Volunteers continue long tradition of recycling eyeglasses

The Lions Club closed down its Wrangell chapter seven years ago, but volunteers still participate in the international service organization’s eyeglass recycling program.

“We’re still collecting eyeglasses,” said Janet Strom, who along with her husband and co-volunteer Dennis belonged to the Lions Club when it disbanded in 2016.

Janet Strom packed up two boxes and mailed about 150 pairs of eyeglasses last week, not long after she sent a box to the recycling operation in September. They mail out at least four boxes to the Alaska center every year.

Though the Alaska operation has nothing to do with the higher-profile Santa Claus, the recycling center is in North Pole, where volunteers distribute about 30,000 pairs a year to eye care missions worldwide, according to the center’s website.

“It’s a fantastic operation,” Strom said.

Though Lions Clubs in Alaska have been collecting and distributing eyeglasses for a lot longer than 20 years, the Aurora Borealis Lions Eyeglass Recycling Center was built in 2004 to clean and process donations from across the state.

It’s one of a dozen such centers nationwide, with six more outside the U.S., according to Lions Club International. The operation has collected several million pairs of eyeglasses in the U.S. alone.

In Wrangell, people may bring their unneeded eyeglasses to First Bank, where there is a box in the lobby that the Stroms empty when they’re ready for the next shipment to North Pole.

People can donate their old prescription and reading glasses, regular or bifocals or trifocals, plastic or metal frames, even prescription sunglasses. Sometimes, the recycling center uses just the lenses, sometimes the frames, and sometimes the entire set.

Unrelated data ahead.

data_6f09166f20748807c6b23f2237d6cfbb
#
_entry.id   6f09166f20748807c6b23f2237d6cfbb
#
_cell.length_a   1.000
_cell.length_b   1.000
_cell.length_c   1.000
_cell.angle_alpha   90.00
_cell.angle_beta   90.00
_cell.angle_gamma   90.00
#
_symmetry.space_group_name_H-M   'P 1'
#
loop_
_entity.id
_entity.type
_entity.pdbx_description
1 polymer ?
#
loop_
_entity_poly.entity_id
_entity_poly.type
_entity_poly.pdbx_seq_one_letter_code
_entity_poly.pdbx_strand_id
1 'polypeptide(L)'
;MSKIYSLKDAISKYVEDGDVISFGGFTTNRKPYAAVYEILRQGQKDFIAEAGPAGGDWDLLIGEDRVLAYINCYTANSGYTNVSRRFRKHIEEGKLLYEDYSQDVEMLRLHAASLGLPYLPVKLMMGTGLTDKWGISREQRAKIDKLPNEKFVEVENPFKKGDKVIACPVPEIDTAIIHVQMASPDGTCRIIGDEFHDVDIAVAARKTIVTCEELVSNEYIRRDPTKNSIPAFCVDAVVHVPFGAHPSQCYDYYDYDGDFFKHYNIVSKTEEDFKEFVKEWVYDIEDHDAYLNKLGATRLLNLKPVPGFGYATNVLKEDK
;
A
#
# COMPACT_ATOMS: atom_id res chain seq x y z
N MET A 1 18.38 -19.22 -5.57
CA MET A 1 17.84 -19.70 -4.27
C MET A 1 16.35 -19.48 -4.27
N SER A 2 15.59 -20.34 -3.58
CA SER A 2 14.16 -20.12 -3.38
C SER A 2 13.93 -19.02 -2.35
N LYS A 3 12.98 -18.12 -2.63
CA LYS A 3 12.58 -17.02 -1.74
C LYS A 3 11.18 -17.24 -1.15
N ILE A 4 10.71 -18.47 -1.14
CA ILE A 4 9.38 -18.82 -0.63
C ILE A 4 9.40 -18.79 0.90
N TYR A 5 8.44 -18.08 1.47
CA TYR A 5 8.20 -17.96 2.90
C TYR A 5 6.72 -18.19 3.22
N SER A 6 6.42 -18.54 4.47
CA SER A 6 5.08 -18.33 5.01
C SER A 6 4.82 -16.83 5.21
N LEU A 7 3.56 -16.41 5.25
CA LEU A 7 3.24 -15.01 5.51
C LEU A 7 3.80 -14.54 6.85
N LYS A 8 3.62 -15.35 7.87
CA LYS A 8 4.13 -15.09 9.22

However, don’t drop any eyeglass cases in the collections box, Janet Strom said. They’re not needed and take up more space in the mailing box. The Stroms cover the postage.

“I feel living in Wrangell, the least I can do is pick up and mail,” she said. “We were some of the last members when the Lions Club closed.” The club disbanded after 48 years, due to declining membership.

“Children’s glasses are especially needed,” the service organization reminds people on its website.

“I get a lot of cute ones,” Strom said. “You know how fast kids outgrow their glasses.”

The collections program in Wrangell went on hold during the worst of the COVID outbreak, as people were concerned about handling things from outside their household, but collections have returned at strong numbers, she said.

The Lions SightFirst program started in 1990 and includes vision care in underserved communities worldwide. The service organization calls it “one of our most impactful grant programs.”


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